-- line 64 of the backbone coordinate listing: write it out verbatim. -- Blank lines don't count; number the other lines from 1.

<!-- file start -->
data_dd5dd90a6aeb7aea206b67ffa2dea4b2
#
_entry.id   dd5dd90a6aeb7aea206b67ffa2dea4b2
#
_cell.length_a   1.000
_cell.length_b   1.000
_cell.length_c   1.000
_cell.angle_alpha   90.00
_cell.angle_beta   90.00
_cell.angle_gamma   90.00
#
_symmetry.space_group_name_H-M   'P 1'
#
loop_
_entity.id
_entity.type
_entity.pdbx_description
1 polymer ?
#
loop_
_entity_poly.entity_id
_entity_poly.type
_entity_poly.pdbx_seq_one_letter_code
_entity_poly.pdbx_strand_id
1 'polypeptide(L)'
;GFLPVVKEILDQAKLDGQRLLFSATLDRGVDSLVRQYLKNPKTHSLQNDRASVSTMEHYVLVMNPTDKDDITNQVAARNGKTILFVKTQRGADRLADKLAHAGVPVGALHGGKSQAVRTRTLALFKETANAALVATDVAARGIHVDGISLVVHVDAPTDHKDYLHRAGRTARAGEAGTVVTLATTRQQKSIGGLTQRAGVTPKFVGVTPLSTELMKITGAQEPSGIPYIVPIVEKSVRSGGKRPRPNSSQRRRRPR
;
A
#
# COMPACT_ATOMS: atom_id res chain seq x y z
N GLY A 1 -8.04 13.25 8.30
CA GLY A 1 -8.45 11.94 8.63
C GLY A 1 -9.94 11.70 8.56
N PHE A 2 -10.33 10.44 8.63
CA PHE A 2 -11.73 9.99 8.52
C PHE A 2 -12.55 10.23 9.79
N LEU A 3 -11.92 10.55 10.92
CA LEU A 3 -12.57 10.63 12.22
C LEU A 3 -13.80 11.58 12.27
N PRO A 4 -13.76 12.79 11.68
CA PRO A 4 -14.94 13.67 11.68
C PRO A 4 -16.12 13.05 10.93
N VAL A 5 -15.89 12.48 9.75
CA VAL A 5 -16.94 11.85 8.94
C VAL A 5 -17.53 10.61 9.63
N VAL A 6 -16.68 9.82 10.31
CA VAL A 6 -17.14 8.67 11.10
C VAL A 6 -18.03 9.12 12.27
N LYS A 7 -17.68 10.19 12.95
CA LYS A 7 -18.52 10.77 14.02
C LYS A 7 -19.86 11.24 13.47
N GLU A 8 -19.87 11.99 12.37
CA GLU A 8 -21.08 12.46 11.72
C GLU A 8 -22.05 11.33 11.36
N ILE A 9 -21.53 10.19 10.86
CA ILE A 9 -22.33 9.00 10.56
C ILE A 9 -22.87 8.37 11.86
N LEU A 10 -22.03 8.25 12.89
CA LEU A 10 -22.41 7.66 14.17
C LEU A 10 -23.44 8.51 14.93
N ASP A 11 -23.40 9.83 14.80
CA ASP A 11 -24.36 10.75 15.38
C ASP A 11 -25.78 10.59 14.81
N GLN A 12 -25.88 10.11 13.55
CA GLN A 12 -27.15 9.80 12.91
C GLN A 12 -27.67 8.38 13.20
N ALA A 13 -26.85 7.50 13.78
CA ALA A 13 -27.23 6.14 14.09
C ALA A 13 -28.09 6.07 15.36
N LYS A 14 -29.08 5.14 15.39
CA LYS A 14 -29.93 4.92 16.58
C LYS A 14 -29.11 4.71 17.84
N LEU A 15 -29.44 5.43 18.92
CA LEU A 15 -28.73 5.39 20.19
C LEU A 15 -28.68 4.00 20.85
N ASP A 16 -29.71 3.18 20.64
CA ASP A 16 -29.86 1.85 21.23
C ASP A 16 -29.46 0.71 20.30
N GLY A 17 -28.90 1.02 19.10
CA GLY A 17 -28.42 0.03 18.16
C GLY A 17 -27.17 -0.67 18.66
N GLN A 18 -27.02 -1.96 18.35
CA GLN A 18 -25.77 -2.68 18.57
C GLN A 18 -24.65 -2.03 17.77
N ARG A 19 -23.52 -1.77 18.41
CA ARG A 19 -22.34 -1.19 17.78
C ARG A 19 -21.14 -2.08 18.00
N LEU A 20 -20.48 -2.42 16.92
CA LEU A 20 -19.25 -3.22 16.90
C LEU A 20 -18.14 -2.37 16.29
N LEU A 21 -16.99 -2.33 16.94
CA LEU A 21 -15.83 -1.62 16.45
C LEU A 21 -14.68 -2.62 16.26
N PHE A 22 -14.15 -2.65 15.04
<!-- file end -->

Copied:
N GLN A 12 -25.88 10.11 13.55